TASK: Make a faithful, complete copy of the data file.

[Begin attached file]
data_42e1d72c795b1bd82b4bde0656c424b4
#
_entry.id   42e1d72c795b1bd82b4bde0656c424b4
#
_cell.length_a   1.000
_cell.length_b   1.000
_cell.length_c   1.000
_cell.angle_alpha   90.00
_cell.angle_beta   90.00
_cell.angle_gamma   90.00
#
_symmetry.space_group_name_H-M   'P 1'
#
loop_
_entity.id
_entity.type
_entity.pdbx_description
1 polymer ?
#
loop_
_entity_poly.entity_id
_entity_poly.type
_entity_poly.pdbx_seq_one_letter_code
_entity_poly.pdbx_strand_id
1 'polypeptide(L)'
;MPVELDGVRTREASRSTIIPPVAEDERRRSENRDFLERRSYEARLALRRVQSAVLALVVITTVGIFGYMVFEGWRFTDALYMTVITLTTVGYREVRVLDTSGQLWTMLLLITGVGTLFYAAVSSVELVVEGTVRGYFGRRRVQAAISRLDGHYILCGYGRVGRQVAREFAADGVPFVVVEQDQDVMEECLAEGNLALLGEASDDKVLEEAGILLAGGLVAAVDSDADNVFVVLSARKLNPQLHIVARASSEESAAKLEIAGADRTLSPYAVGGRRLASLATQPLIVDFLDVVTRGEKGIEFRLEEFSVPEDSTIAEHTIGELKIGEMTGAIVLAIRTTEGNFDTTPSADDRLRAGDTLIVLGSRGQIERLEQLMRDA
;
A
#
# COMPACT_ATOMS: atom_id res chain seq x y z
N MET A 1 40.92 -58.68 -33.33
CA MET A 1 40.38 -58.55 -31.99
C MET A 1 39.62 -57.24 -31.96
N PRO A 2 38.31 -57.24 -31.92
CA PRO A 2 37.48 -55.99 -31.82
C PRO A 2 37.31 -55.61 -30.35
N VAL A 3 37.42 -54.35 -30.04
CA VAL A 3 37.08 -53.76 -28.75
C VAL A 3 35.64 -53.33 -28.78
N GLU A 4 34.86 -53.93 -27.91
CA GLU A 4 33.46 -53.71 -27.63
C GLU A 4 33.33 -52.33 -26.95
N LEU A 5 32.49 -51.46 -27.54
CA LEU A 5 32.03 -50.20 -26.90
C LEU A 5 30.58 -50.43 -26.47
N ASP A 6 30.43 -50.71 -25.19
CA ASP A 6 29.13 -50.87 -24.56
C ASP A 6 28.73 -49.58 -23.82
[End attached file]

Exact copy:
data_42e1d72c795b1bd82b4bde0656c424b4
#
_entry.id   42e1d72c795b1bd82b4bde0656c424b4
#
_cell.length_a   1.000
_cell.length_b   1.000
_cell.length_c   1.000
_cell.angle_alpha   90.00
_cell.angle_beta   90.00
_cell.angle_gamma   90.00
#
_symmetry.space_group_name_H-M   'P 1'
#
loop_
_entity.id
_entity.type
_entity.pdbx_description
1 polymer ?
#
loop_
_entity_poly.entity_id
_entity_poly.type
_entity_poly.pdbx_seq_one_letter_code
_entity_poly.pdbx_strand_id
1 'polypeptide(L)'
;MPVELDGVRTREASRSTIIPPVAEDERRRSENRDFLERRSYEARLALRRVQSAVLALVVITTVGIFGYMVFEGWRFTDALYMTVITLTTVGYREVRVLDTSGQLWTMLLLITGVGTLFYAAVSSVELVVEGTVRGYFGRRRVQAAISRLDGHYILCGYGRVGRQVAREFAADGVPFVVVEQDQDVMEECLAEGNLALLGEASDDKVLEEAGILLAGGLVAAVDSDADNVFVVLSARKLNPQLHIVARASSEESAAKLEIAGADRTLSPYAVGGRRLASLATQPLIVDFLDVVTRGEKGIEFRLEEFSVPEDSTIAEHTIGELKIGEMTGAIVLAIRTTEGNFDTTPSADDRLRAGDTLIVLGSRGQIERLEQLMRDA
;
A
#
# COMPACT_ATOMS: atom_id res chain seq x y z
N MET A 1 40.92 -58.68 -33.33
CA MET A 1 40.38 -58.55 -31.99
C MET A 1 39.62 -57.24 -31.96
N PRO A 2 38.31 -57.24 -31.92
CA PRO A 2 37.48 -55.99 -31.82
C PRO A 2 37.31 -55.61 -30.35
N VAL A 3 37.42 -54.35 -30.04
CA VAL A 3 37.08 -53.76 -28.75
C VAL A 3 35.64 -53.33 -28.78
N GLU A 4 34.86 -53.93 -27.91
CA GLU A 4 33.46 -53.71 -27.63
C GLU A 4 33.33 -52.33 -26.95
N LEU A 5 32.49 -51.46 -27.54
CA LEU A 5 32.03 -50.20 -26.90
C LEU A 5 30.58 -50.43 -26.47
N ASP A 6 30.43 -50.71 -25.19
CA ASP A 6 29.13 -50.87 -24.56
C ASP A 6 28.73 -49.58 -23.82